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Power Query: Blog List – Part 5

27 December 2023

Welcome to our Power Query blog.   I would like to get a list of all the Power Query blogs I have posted.  Today, I look at why the method I used required Power Query in Power BI.


I started writing this blog series way back in 2016:

There have been many developments since then, some of which I have reported upon.  Since I am going to revisit more of the areas that have been improved, I am going to start with a reminder of what we have covered so far.  In order to do this, I am going to use Power Query in Power BI, since there are some functions that will help me to access web data, which are not yet recognised in Power Query (Get & Transform) in Excel.

In Part 1, I noted that to get a full list, I am going to need several pages:

I extracted and tidied up the data for the first page:

In Part 2, I changed the Source step of my query to accept a parameter P_PageNumber, which allows me to get the data from a specific page.  I used the following M code:

= Web.BrowserContents(""&Number.ToText(P_PageNumber))

I checked that this still gave the same results for the query:

In Part 3, I converted this query into a function and generated a list of page numbers to concatenate my data:

Last week, I finished the query by extracting the last page number from the data, and using it as a parameter P_LastPage when generating the list:

The list was then generated, and can be refreshed, no matter how many pages exist.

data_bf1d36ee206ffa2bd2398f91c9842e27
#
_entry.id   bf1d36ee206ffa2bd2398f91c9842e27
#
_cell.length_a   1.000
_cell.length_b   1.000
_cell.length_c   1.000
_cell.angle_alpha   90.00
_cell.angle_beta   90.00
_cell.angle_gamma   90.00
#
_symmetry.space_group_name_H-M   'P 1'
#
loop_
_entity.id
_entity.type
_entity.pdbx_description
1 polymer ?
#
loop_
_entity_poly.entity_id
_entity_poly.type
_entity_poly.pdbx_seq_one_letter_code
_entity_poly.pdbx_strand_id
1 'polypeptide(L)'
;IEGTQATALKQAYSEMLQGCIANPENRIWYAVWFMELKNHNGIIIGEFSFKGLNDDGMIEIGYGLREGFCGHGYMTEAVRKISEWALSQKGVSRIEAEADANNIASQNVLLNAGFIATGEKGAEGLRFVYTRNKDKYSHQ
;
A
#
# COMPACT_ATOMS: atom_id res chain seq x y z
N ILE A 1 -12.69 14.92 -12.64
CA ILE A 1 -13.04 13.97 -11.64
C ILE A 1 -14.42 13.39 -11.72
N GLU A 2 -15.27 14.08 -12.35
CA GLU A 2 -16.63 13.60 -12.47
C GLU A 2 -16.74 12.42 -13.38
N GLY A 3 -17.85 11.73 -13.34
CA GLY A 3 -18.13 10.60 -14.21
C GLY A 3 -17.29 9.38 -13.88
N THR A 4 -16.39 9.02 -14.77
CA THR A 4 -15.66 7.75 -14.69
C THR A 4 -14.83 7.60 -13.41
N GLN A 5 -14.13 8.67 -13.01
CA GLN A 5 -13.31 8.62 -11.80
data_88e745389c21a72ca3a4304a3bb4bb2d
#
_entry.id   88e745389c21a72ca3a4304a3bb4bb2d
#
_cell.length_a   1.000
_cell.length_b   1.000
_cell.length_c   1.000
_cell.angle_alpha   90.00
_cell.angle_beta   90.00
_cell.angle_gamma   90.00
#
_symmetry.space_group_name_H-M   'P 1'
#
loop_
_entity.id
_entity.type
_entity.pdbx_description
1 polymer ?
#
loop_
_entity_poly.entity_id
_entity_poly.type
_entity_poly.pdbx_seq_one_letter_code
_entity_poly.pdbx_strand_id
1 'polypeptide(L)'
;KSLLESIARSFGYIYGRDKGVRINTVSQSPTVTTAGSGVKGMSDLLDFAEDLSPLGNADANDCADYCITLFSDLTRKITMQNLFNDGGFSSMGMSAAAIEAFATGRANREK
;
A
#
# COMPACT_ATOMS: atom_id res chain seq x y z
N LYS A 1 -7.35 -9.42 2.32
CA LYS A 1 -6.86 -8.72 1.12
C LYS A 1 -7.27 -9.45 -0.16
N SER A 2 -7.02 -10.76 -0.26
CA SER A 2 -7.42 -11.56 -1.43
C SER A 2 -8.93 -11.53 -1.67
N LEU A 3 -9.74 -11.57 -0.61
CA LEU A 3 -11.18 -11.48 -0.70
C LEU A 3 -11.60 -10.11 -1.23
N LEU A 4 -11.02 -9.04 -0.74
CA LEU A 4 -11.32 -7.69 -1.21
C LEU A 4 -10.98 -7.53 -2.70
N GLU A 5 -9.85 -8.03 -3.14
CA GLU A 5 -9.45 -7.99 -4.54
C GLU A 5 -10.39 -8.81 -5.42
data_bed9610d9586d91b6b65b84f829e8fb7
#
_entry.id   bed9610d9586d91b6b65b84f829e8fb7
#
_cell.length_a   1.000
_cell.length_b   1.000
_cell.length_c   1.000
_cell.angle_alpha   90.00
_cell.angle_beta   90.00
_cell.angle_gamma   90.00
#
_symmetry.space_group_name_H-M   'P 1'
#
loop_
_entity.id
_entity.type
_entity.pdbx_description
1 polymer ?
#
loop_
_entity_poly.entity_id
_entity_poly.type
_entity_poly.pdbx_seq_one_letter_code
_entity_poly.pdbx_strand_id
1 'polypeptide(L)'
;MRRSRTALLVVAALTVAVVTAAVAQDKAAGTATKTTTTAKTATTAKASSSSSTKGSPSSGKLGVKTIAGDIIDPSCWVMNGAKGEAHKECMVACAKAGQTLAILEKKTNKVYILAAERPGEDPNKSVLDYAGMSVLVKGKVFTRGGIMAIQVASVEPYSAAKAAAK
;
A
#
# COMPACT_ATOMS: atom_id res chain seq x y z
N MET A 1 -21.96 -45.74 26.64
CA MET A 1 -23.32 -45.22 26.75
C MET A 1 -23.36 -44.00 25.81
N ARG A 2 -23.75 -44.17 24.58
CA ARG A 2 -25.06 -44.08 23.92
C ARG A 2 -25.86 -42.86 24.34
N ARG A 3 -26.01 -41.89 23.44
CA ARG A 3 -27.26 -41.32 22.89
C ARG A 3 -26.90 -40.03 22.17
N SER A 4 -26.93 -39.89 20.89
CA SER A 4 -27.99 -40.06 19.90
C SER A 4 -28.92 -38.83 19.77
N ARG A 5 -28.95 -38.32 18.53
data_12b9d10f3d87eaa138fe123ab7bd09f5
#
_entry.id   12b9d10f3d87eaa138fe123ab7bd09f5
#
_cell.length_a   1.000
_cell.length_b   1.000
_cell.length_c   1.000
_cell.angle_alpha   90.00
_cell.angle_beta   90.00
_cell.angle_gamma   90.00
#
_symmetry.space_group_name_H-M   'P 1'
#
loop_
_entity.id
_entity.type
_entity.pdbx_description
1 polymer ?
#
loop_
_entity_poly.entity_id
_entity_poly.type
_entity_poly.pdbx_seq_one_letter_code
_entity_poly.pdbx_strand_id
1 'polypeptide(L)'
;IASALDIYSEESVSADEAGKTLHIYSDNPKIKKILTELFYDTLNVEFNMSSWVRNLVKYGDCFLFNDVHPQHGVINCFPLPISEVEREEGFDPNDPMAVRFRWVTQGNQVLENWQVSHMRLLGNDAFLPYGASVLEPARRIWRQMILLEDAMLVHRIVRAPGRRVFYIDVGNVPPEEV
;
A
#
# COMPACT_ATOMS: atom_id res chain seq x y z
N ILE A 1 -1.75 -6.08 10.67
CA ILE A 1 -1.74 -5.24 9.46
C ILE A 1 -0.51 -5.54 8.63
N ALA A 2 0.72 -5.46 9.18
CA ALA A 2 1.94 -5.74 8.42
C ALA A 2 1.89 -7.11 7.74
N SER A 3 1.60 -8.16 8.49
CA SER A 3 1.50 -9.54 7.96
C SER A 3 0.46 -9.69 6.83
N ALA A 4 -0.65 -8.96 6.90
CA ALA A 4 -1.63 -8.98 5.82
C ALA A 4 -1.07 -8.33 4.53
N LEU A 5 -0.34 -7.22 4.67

I can load this query to Power BI, by choosing to ‘Close & Apply’ from the Home tab:

This loads the data into the Data pane, and I can create a Table visual with the data in Extract Blogs:

I can export this to Excel.  I start by clicking on the ‘More options’ icon.

 I can then see the ‘Export data’ option:

I choose a location for the CSV file:

This will export the data, and I can then load it to Excel, but what is it about the queries that means they cannot be run from Excel?  To answer this, I copy the Extract Blogs query:

I can then paste it into the ‘Queries & Connections’ pane in a blank workbook:

This copies most of the queries to my new workbook, but the process is not smooth!

I will look at what this error means in a moment.  Meantime, in the Power Query editor, the only query without errors is the parameter P_PageNumber:

The other queries are using functionality from Power Query in Power BI, which is not available here:

This is the same error that I encountered when pasting the queries.  ‘Web.BrowserContents’ is not recognised.  This is the M function used in the Source step:

The M code is:

= Web.BrowserContents(""&Number.ToText(P_PageNumber))

Whilst this is recognised in Power BI, Web.BrowserContents() is not used by Power Query in Excel, hence the errors.  There is more M code used in fn_ExtractBlogs, which is also not recognised here:

The helper query Table1 has not been copied, so I need to look in the ’Advanced Editor’ from the Home tab:

Despite the fact that ‘No syntax errors have been detected’, we clearly have some!  The source step is using Web.BrowserContents(), and the next step is using Html.Table():

#"Extracted Table From Html" = Html.Table(Source, {{"Column1", "H2 *"}, {"Column2", ".date"}, {"Column3", ".teaser-text P"}, {"Column4", ".more"}}, [RowSelector="H2 *"]),

If I try to view this function in the Formula bar, I get an error:

This is the same error I saw earlier for Web.BrowserContents().  If I try to access the webpage from Power Query in Excel, the Graphical User Interface (GUI) does not provide any useful data:

Until Power Query in Excel is able to use the same functionality as Power Query in Power BI, only webpages that use tables can be accessed in this way by Power Query in Excel.  


Come back next time for more ways to use Power Query!